In sports, excess water kills more than dehydration
Too much, even water can kill someone (Image source: Fir0002)
Anyone who is minimally interested in sports is aware of the importance of keeping the body hydrated during a very long exercise session. With marathon runner Kate Mori, the case was no different. Always advised to stay ahead of her headquarters, Mori followed the advice strictly at the London Marathon in 2007, ingesting fluid everywhere with water she encountered along the way.
But as the finish line approached, Mori had to be supported by other competitors. Hours later, he woke up in a London hospital with diarrhea, vomiting and mental confusion. Also, her legs seemed to keep running, as if she were still in the marathon. The problem, as indicated by The Telegraph, was that Mori drank too much water, which led her to develop exercise-related hyponatremia (a condition known as EAH).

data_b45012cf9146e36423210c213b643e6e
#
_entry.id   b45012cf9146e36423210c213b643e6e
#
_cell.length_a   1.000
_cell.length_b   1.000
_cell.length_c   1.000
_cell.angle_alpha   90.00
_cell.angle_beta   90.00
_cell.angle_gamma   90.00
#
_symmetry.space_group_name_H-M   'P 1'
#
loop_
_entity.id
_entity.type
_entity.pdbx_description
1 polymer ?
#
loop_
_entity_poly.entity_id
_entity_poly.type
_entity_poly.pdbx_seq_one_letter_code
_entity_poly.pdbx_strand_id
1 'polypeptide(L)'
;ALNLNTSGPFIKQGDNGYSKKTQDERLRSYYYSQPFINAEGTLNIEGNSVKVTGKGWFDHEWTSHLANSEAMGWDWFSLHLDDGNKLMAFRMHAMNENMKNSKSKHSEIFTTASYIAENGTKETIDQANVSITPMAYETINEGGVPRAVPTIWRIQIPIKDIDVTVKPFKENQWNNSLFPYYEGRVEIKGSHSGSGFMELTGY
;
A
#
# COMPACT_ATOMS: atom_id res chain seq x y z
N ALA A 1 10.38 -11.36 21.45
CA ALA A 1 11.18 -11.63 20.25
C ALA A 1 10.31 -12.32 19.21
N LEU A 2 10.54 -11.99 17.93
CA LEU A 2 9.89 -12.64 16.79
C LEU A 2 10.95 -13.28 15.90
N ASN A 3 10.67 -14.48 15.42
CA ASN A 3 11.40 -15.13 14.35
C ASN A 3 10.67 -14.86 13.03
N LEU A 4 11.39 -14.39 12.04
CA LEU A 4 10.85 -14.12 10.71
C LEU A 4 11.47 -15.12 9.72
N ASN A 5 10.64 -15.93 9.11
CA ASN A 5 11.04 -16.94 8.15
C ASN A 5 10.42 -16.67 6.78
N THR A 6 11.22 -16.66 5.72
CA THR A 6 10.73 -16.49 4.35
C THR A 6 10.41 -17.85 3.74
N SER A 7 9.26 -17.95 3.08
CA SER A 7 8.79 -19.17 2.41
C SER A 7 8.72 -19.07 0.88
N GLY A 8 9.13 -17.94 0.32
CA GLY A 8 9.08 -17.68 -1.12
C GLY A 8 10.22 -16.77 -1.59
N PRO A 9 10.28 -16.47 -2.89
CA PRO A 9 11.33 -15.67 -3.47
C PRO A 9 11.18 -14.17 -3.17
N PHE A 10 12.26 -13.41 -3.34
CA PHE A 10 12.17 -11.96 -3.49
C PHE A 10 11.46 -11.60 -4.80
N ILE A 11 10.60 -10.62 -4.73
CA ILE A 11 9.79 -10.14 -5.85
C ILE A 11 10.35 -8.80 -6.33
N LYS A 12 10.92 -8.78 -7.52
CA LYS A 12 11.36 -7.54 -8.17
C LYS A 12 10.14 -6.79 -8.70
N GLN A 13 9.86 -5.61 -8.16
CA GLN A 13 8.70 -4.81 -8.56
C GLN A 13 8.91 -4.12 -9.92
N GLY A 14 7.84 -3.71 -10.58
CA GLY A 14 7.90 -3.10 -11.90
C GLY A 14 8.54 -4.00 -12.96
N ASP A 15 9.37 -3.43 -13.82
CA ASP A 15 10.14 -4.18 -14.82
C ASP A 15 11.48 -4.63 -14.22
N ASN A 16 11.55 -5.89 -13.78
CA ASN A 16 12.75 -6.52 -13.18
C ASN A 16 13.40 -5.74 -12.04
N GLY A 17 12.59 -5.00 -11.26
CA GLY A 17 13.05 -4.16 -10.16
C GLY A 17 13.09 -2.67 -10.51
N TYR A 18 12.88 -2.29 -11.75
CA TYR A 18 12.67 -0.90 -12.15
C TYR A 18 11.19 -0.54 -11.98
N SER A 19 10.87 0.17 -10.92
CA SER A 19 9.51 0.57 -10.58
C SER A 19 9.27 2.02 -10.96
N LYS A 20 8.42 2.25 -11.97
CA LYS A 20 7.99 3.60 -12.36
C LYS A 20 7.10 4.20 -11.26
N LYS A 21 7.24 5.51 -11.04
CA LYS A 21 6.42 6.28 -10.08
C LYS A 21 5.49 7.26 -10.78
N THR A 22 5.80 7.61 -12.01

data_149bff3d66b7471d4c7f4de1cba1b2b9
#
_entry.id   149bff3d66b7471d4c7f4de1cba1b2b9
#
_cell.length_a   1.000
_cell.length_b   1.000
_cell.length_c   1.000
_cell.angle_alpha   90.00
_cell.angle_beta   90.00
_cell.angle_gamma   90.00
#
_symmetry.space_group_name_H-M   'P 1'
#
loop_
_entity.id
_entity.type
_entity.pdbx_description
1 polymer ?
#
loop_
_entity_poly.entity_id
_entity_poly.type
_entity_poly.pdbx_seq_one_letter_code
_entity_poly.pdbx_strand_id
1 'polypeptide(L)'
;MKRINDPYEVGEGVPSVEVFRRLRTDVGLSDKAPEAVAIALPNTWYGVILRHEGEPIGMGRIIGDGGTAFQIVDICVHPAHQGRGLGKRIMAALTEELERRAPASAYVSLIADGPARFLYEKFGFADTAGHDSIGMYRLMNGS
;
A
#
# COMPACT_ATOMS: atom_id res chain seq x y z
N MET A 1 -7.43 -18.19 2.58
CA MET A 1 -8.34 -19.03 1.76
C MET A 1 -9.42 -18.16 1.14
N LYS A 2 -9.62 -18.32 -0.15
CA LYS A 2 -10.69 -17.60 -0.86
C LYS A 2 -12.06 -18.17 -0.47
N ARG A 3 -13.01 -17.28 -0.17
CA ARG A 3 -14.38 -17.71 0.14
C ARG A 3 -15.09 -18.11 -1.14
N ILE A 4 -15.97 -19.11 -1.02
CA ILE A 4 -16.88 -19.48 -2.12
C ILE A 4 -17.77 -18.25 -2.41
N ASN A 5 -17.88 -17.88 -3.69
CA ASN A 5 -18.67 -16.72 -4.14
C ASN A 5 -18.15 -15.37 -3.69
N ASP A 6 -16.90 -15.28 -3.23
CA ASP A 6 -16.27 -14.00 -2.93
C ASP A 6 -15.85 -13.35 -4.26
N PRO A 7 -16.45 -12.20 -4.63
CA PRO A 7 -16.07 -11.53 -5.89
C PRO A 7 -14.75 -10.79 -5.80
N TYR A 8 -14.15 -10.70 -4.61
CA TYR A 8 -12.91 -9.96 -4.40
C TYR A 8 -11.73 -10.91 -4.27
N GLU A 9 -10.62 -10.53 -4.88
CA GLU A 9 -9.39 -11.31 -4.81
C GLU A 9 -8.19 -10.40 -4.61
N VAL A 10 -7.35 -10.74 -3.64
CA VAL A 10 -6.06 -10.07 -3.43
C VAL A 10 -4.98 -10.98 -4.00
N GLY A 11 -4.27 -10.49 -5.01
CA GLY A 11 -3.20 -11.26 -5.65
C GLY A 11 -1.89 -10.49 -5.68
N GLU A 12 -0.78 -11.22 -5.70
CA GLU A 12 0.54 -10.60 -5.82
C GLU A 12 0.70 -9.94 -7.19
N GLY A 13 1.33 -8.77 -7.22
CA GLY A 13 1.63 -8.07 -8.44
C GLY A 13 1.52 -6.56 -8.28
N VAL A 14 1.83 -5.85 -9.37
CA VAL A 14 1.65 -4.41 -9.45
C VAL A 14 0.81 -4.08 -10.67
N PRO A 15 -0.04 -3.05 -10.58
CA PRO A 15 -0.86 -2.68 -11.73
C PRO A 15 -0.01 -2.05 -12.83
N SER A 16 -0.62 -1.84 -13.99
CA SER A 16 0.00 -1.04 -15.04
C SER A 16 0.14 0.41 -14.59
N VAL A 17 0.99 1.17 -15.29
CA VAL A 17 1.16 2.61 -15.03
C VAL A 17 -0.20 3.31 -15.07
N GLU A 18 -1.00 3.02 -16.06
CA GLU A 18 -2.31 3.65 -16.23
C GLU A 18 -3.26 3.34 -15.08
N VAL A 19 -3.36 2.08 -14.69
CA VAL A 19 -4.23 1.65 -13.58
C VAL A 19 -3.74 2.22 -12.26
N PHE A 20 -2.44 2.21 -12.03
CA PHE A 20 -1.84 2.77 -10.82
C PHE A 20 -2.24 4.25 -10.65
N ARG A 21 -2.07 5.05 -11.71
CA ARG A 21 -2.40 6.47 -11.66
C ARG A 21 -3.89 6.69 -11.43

Roughly speaking, the excess liquid causes water intoxication, causing the sodium concentration in the human body to be drastically reduced. This causes a kind of swelling in the brain that can lead to fainting and even seizures, as well as mental confusion.
Professor Timothy Noakes of the University of Cape Town, South Africa, says that the risk of dehydration during sports has been overstated by sports professionals, leading to an increase in cases of AHS. Therefore, athletes should keep in mind that excessive drinking before, during or after exercise can lead to death.
In an interview with The Telegraph, Noakes says there is not even one case of death from dehydration in marathons. However, the sports world has lost 12 athletes due to EAH and, globally, there are over 1, 600 documented cases of water poisoning since 1981.
How much would be the ideal amount of water to be ingested by a marathoner? According to Professor Noakes, drinking just to quench thirst would be enough to maintain fluid balance in the body, and overcoming this would be like ignoring a biological warning that the body itself gives us.